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american-energy  energy-policy  imports  keystone-xl-pipeline  fracking 

Mary Leshper

Mary Schaper
Posted January 22, 2014

Major Economies’ Reliance on Oil and Natural Gas Imports Projected to Change Rapidly 

Changing Import Reliance

EIA Today in Energy: The 2014 Annual Energy Outlook projects declines in U.S. oil and natural gas imports as a result of increasing domestic production from tight oil and shale plays. U.S. liquid fuels net imports as a share of consumption is projected to decline from a high of 60% in 2005, and about 40% in 2012, to about 25% by 2016. The United States is also projected to become a net exporter of natural gas by 2018.

Conversely, other major economies are likely to become increasingly reliant on imported liquid fuels and natural gas. China, India, and OECD Europe will each import at least 65% of their oil and 35% of their natural gas by 2020—becoming more like Japan, which relies on imports for more than 95% of its oil and gas consumption.

The reasons for these shifts are different between emerging and developed economies. In China and India, oil demand growth from emergent middle classes will likely outpace domestic production, while OECD Europe will likely become more import reliant as a result of declining oil production in the North Sea.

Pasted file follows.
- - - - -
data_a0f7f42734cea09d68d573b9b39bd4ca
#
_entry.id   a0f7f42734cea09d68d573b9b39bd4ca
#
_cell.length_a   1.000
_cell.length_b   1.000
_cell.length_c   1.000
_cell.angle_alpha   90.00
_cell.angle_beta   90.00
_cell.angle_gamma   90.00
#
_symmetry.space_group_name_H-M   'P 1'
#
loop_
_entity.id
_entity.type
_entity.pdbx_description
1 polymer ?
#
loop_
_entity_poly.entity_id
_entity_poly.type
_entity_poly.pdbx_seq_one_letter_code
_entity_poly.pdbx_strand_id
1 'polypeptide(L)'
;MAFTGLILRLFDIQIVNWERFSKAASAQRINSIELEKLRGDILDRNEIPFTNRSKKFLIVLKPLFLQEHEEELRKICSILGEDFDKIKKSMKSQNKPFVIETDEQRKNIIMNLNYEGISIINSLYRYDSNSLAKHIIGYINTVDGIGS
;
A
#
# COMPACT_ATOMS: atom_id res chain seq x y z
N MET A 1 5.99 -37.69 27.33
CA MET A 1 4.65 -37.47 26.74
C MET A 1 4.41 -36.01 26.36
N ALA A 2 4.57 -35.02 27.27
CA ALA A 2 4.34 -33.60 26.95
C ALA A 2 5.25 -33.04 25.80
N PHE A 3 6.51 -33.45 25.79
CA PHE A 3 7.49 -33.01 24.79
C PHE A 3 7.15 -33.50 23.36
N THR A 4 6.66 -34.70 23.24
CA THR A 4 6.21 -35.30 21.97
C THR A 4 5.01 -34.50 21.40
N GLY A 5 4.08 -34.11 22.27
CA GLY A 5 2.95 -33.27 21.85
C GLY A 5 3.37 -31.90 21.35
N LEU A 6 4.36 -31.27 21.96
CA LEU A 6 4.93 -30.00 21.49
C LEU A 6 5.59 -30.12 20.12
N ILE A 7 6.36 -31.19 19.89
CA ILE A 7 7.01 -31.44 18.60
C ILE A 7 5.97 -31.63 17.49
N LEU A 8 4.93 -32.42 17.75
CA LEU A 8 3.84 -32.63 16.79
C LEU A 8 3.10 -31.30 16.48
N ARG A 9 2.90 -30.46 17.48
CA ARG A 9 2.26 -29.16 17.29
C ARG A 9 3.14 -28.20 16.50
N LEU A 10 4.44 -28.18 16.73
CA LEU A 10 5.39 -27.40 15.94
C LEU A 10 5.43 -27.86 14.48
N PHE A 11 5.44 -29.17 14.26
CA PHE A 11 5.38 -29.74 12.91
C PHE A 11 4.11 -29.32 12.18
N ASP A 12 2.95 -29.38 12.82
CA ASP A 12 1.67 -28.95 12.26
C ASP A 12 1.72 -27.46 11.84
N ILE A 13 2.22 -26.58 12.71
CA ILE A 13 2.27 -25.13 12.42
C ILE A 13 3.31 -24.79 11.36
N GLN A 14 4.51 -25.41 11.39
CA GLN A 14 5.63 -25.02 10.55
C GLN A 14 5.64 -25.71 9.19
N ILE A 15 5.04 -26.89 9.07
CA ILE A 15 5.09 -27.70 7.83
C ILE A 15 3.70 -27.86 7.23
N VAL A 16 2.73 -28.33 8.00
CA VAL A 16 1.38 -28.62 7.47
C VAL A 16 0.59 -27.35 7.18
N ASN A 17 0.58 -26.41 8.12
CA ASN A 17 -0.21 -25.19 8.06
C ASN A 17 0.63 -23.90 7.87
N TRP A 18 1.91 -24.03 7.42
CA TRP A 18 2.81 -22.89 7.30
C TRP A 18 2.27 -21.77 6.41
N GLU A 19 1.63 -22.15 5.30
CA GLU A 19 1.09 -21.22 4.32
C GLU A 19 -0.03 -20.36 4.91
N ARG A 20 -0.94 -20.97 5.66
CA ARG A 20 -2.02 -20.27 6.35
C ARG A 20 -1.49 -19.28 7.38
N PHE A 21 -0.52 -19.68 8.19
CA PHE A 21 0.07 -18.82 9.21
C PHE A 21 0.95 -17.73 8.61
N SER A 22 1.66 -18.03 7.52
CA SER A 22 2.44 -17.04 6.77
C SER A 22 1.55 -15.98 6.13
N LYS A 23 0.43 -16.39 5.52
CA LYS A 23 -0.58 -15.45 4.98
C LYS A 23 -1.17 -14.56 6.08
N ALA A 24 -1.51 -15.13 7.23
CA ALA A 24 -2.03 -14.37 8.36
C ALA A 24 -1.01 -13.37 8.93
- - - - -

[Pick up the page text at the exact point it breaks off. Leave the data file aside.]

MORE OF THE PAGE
Read more: http://1.usa.gov/1g1pCqW

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energy-reality  american-energy  alternative-energy 

Kyle Isakower

Kyle Isakower
Posted January 21, 2014

The Washington Post had an interesting article last week on a letter sent by 18 environmental groups to the White House.  Interesting because it shows the extreme disconnect between their acknowledgement of reality and their demands.  First the reality, from their letter:

“We understand that the U.S. cannot immediately end its use of fossil fuels and we also appreciate the advantages of being more energy independent.”

This is a huge, and welcome, admission of the energy reality that oil and natural gas provide and will continue to provide the energy the American people and American economy need. energy reality


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american-energy  energy-policy  fracking  environment  economy 

Mark Green

Mark Green
Posted January 17, 2014

David Ignatius has an important column in the Washington Post this week on America’s energy boom –the result of greatly expanded domestic oil and natural gas production and an “all of the above” approach to energy policy. Ignatius writes: